“Sometimes I’ll drive by the old stadium,” Lisa Carver said, “and it kind of feels like a dream. You can almost hear the cheers from the crowds, even though the place is empty” (Bob Greene, CNN, Feb. 5).
The annual hoopla is underway again in what has become America’s foremost celebration, the Super Bowl. As I write, two of the NFL’s most storied teams, the Green Bay Packers and Pittsburgh Steelers, will take-on each other like two brontosauruses for mastery. It’s a field day for television, with myriad analysts honing their skills in prophecy like Delphi oracles. Pre-game coverage began hours ago on some networks. In all, 100 million Americans will watch the Fox Network broadcast. In countless homes, families and friends will hover in obeisance, gorging themselves with burgers, beer, and cheese dip into the late evening. No other happening unites Americans apart from catastrophes such as 9/11 or the assassination of a president. Today also marks the centennial of Ronald Reagan’s birth, one of America’s most popular presidents. The Super Bowl washes away reminiscence. It is the moment, the Super Bowl moment.
When I grew up, baseball was America’s past time. In those pre-TV days, I would play with trucks and toy soldiers on the living room floor, our radio tuned to the Phillies game. A daily ritual, I became knowledgeable about the game, followed the players, combed the newspaper for their stats, and above all, checked the league standings. In summer, each day found me playing ball with neighborhood toughs using a broom stick to bang a half tennis ball against factory walls. I couldn’t get enough. We didn’t have gloves, cleats, Little League. We didn’t have a playground with manicured grass and raked diamond. It didn’t matter: baseball was our frenzy and stickball our game.
Today, America's game is football, whether college or NFL, its culmination, a national playoff for the colleges; the Super Bowl for the NFL. TV ratings have been the best in 20 years and provided the NFL with 4 billion earnings. Then there is advertising, which has now become an alluring plus for the Super Bowl audience, a kind of Passadena Rose Bowl procession of visual floats, digitally rendered, replete with a prize winner at its end. One 30 second spot costs 3 million.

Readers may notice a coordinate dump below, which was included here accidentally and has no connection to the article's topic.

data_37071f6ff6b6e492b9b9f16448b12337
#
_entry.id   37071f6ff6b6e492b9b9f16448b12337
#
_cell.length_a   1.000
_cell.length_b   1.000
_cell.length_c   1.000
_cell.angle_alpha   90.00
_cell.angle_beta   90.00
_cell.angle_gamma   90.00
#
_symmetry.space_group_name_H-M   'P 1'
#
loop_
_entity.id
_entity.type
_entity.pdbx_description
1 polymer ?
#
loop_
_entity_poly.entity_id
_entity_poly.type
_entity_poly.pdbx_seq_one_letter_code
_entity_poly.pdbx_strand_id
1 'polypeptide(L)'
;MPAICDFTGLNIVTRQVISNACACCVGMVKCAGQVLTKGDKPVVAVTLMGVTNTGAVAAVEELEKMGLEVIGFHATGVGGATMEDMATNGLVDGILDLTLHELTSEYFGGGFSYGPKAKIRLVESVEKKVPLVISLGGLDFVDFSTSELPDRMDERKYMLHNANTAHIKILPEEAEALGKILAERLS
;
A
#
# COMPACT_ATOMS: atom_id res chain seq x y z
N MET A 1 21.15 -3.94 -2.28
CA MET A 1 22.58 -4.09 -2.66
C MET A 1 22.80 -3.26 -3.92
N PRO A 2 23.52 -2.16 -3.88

After the game is over this evening in Cowboys Stadium, a monument itself to money at 1.2 billion, what then? On March 3, the present contract between the players and the owners expires. The two sides seem far apart. A lockout threatens. Owners want some of the player outlay reduced.
They want new policies regulating rookie salaries and retirement. They seek revenue enhancement by adding two games, presently 16, to the season schedule.
On the other hand, players don’t want to fork over any percentage of their earnings. They want to divvy up more of the league revenue, this year, 9 billion. They adamantly oppose adding games, arguing it would increase the chances of injuries. The last stoppage was in 1987.
In 1994, major league baseball went on strike. They didn’t even finish the season, going out in August. For the first time in over 60 years, there wasn’t a World Series. The impact was enormous, with the public expressing its chagrin in diminished numbers going past the turnstiles. Only the burgeoning home run derby of 1996 saved the gave from further demise, though we later discovered its steroid origins. While attendance is now up, many clubs can barely pay their way, subjecting their fans to engrained mediocrity.
Today, football reigns as America’s passion. The fans have been generous, especially given the worst economic turndown since the Great Depression. I read today of many out of a job more than two years and losing even their extended unemployment compensation. One gentleman sent out hundreds of applications. He couldn’t land even a cashier’s job. The average cost for a family of four to go to an NFL game is $250. The ticket price at tonight’s game reserves most of the seating for the money tier.
These days, big time sports have chosen to get in the “follow the money” lane. They expect our beleaguered cities to float bonds to finance their sumptuous new stadiums. They threaten to leave if they don’t get their way. Sometimes they get their way and leave anyway. Both in football and baseball, the urban landscape is littered with abandoned stadiums financed by the people. For fans, football and baseball should exist for them; for the owners and players, they exist to make money.